SCI Journal Article Index
Clinical Implications of Oscillatory Lung Function during Methacholine Bronchoprovocation Testing of Preschool Children
Sun Hee Choi, Youn Ho Sheen, Mi Ae Kim, Ji Hyeon Baek, Hey Sung Baek, Seung Jin Lee, Jung Won Yoon, Yeong Ho Rha, Man Yong Han
OBJECTIVE: To investigate the repeatability and safety of measuring impulse oscillation system (IOS) parameters and the point of wheezing during bronchoprovocation testing of preschool children
Methods: Two sets of methacholine challenge were conducted in 36 asthma children. The test was discontinued if there was a significant change in reactance (Xrs5) and resistance (Rrs5) at 5 Hz (Condition 1) or respiratory distress due to airway obstruction (Condition 2). The repeatability of PC80_Xrs5, PC30_Rrs5, and wheezing (PCw) was assessed. The changes in Z-scores and SD-indexes from prebaseline (before testing) to postbaseline (after bronchodilator) were determined.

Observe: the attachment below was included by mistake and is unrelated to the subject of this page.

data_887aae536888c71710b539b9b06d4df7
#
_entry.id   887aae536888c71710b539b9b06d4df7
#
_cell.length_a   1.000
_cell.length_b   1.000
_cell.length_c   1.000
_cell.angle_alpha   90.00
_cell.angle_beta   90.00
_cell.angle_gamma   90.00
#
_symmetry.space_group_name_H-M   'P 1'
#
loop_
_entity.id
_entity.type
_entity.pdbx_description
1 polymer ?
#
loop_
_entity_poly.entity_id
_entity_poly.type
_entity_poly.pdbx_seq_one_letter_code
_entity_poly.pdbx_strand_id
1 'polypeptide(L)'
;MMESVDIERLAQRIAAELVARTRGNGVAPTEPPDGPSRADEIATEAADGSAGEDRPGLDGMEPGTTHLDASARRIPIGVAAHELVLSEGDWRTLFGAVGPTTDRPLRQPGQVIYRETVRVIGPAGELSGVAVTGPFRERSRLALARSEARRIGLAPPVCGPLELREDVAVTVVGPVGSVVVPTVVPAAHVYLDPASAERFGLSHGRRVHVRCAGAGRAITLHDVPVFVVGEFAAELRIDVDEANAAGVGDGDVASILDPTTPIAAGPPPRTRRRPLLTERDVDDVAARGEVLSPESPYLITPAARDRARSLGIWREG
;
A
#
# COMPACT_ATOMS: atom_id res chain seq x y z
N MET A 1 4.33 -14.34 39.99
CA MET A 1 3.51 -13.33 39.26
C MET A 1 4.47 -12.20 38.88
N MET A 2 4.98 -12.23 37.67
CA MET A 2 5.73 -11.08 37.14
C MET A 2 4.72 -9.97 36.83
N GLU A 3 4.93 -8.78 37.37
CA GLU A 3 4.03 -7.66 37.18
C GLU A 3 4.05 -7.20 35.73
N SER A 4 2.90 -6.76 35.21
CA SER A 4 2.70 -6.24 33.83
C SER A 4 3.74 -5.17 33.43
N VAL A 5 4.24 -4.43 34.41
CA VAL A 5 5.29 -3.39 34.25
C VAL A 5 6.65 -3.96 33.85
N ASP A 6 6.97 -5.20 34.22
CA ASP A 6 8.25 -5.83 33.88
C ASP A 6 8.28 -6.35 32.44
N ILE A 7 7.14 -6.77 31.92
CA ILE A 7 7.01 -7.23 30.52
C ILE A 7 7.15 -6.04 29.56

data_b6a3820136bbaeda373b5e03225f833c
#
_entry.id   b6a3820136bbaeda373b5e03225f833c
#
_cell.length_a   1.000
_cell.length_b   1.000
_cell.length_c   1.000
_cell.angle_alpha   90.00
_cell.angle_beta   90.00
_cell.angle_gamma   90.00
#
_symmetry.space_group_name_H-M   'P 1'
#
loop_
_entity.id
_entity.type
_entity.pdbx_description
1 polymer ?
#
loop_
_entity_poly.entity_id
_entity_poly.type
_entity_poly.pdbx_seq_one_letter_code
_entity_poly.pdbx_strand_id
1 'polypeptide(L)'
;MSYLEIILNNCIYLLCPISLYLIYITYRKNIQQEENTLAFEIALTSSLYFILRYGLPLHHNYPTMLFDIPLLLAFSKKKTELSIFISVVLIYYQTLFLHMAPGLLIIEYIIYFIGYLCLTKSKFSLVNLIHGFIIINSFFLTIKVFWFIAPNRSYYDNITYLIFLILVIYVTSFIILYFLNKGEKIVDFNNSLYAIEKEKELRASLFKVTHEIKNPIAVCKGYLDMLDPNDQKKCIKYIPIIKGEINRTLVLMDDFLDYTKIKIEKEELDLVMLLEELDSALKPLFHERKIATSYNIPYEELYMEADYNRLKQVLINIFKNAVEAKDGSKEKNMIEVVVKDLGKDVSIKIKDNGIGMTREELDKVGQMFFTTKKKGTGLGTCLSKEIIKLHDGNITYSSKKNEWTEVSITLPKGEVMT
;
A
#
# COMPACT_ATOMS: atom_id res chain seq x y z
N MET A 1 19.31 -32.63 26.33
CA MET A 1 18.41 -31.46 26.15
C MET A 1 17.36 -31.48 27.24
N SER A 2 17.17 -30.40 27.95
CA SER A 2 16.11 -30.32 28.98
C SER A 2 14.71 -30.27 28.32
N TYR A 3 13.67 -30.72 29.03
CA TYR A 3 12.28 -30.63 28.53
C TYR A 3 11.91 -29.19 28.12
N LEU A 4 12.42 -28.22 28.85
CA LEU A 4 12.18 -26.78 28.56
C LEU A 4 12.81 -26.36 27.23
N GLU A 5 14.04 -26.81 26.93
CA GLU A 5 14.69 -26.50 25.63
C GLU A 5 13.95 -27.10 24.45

Results: For PC30_Rrs5, PC80_Xrs5, and PCw for subjects, PC80_Xrs5 showed the highest repeatability. Fifteen of 70 tests met Condition 2. The changes from pre- and postbaseline values varied significantly for Rrs5 and Xrs5. Excluding subjects with Z-scores higher than 2SD, we were able to detect 97.1% of bronchial hyperresponsiveness during methacholine challenge based on the change in Rrs5 or Xrs5. A change in IOS parameters was associated with wheezing at all frequencies.
Conclusions: Xrs5 and Rrs5 have repeatability comparable with FEV1, and Xrs5 is more reliable than Rrs5. Clinicians can safely perform a challenge test by measuring the changes in Rrs5, Xrs5, and Z-scores from the prebaseline values.
- PMID: 28740854